I am capable, and innately curious.
Give me the tools, environment and direction to become me.
Marin Montessori School serves children aged 18 months to 15 years. We encourage every child to discover his individual potential so that he can contribute to and thrive in a better world.
Montessori programs occur in three-year increments. These mixed-aged classrooms are rich with developmentally appropriate materials, teaching methods and individualized instruction. Intellectually rigorous, yet reassuringly nurturing, our programs are carefully designed to help each child successfully make the journey from wonder-filled childhood to self-assured, optimistic adulthood.
At Marin Montessori School, every classroom environment comes alive with a broad set of sensorial materials that can be manipulated in order to teach particular concepts. In contrast to more traditional teaching environments, children do not learn through passive reception of information, they learn by doing. Every child uses educational materials to develop skills of perception, reasoning, judgment, and intellect. Because each child is actively engaged along these many dimensions, she has the opportunity to progress in the way that she learns best.
In addition, abstract concepts are made concrete through physical manipulation of the materials, so that more difficult, intangible ideas are more easily understood. For example, the concept of cubed numbers is readily grasped by our children because they can interact with physical math materials that make the abstract idea tangible.
Our mixed-aged classrooms (generally spanning a three-year period) are extraordinarily rich in developmental opportunities. This structure offers many benefits. Children can progress at their own pace without grade level stigma. Younger children learn from older children and aspire to do what they are doing. In turn, older children further their mastery of subject matter by acting as teachers to younger children. Our mixed-aged classrooms also assist in developing stronger social and emotional skills by creating a society in which all children have input and agree upon the rules that will govern their community.
Children at Marin Montessori School benefit from focused, individual and small group instruction offered by highly-skilled teachers. This approach is successful because children in lessons receive more individualized instruction and children who are not receiving a lesson are deeply engaged in independent work. Since older children often teach younger children as a means to master their knowledge, the teaching affect is multiplied. Teachers provide guidance and structure, and intervene when specific help is needed, yet give children ample room to grow on their own. Classrooms are organized to create the energy and sufficient number of choices to naturally motivate children.
MMS children receive a broad education that exceeds all state requirements. And, in a setting where three-hour work cycles are the norm and no homework is assigned, Montessori children have been shown to out-perform their peers academically, cognitively and morally.
Every one of our children possesses a strong mental framework into which he or she can integrate knowledge acquired in high school, college and beyond. MMS children want to discover the world for themselves rather than be told about it. They are creative, independent thinkers who are well prepared to make sound judgments and life-fulfilling choices that are aligned with their inner passions.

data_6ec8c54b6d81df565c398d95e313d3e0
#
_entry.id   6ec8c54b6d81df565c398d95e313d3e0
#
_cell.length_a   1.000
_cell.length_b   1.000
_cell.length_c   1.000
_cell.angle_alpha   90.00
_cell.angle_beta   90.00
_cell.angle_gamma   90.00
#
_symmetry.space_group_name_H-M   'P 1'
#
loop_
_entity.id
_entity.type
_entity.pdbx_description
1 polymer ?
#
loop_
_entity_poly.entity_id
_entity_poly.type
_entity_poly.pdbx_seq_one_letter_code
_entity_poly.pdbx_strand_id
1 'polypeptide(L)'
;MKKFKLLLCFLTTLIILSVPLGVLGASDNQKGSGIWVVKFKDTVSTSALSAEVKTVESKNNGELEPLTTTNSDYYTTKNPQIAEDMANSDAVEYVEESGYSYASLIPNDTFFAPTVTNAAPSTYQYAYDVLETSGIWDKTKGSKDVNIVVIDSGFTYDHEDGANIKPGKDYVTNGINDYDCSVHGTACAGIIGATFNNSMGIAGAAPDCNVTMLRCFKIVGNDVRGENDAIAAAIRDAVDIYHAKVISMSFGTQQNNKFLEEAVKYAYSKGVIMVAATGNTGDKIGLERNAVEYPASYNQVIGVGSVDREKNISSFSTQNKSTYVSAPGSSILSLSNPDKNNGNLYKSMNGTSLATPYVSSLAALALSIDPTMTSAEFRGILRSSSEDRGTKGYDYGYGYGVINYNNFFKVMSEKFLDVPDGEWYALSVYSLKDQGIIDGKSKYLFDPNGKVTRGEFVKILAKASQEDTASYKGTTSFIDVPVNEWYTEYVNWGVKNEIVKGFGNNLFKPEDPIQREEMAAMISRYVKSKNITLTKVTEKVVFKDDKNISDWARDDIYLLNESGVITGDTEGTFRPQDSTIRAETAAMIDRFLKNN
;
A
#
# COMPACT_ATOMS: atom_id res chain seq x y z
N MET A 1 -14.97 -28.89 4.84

Representative high schools attended by MMS graduates.
The Bay School of San Francisco
Berkeley High School
Berkeley Independent Study
The Branson School
Idyllwild Arts Academy
Marin School of Arts and Technology
Phillips Exeter Academy
Rancho Cotate High School
Redwood High School
Saint Mary's College High School
Salesian High School
San Rafael High School
Santa Fe Preparatory School
Sir Francis Drake High School
Tamalpais High School
Tamiscal High School
Terra Linda High School
Representative colleges/universities attended by MMS graduates.
Academy of Art University
Bard College at Simon's Rock
Evergreen State College
Fashion Institute of Design & Merchandising
Lewis & Clark
New York University
Saint Mary's College
San Francisco Conservatory of Music
The School of the Art Institute of Chicago
University of British Columbia
University of California at Berkeley
University of California at Los Angeles
University of California at San Diego
University of California at Santa Cruz
University of Oregon
Western Washington University
Two recent studies addressed the academic abilities of Montessori children compared with traditionally educated peers. The first study, conducted by academic psychologists Angeline Lillard (University of Virginia) and Nicole Else-Quest (University of Wisconsin) and published in Science magazine (Sept. 2006), found that Montessori children at age five scored significantly higher on measurements of math, reading and executive functions. Young Montessori children were also more advanced in moral development, demonstrating a greater understanding of justice and fairness. At age 12, Montessori children exhibited greater creativity and use of more complex language skills, responded more positively to social dilemmas and felt a greater sense of community at their school.
A second study published in The American Journal of Education (May 2005) (Rathunde and Csikszentmihalyi) tested the motivation and quality of experience of Montessori and traditional school children of middle school age. Montessori children reported feeling greater energy, passion, motivation and interest in academic activities at school than did their peers at traditional middle schools.
Dressed in navy "uniforms" and red bandanas, 25 Upper Elementary children marched onto Angel Island on January 17 to relive the life of Civil War Union soldiers.